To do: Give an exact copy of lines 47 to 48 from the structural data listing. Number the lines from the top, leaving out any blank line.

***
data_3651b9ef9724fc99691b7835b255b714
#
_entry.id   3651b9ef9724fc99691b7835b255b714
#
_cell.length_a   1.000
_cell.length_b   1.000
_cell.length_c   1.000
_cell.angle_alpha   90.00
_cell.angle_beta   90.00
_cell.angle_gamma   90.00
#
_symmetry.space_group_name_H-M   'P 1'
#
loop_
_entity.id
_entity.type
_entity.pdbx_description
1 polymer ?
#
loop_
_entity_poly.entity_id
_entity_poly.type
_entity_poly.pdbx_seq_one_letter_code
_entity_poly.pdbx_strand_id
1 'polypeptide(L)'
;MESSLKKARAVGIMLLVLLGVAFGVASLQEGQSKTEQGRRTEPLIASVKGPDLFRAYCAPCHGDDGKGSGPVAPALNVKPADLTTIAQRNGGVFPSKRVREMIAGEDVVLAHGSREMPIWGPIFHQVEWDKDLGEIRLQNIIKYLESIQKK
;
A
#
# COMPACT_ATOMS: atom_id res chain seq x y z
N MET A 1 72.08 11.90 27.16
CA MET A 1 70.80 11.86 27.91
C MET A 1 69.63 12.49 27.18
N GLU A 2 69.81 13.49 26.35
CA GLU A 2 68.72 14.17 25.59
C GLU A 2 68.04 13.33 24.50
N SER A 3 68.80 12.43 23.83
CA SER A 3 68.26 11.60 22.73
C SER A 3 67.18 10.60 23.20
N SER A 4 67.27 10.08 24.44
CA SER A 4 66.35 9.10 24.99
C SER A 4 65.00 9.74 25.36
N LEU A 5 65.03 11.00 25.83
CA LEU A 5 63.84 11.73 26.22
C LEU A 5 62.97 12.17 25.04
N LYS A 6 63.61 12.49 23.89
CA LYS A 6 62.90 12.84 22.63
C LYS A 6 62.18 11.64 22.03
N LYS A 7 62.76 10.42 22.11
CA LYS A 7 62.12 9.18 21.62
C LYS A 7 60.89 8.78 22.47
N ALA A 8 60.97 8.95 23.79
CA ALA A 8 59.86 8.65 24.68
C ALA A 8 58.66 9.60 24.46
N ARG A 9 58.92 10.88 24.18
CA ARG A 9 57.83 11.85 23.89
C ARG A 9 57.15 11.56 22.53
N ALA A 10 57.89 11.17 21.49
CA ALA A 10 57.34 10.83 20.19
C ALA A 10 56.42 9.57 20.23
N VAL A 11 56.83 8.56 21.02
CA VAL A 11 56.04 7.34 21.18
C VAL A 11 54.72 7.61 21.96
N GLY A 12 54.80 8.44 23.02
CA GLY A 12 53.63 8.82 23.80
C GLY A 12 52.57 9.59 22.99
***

CA LYS A 6 62.90 12.84 22.63
C LYS A 6 62.18 11.64 22.03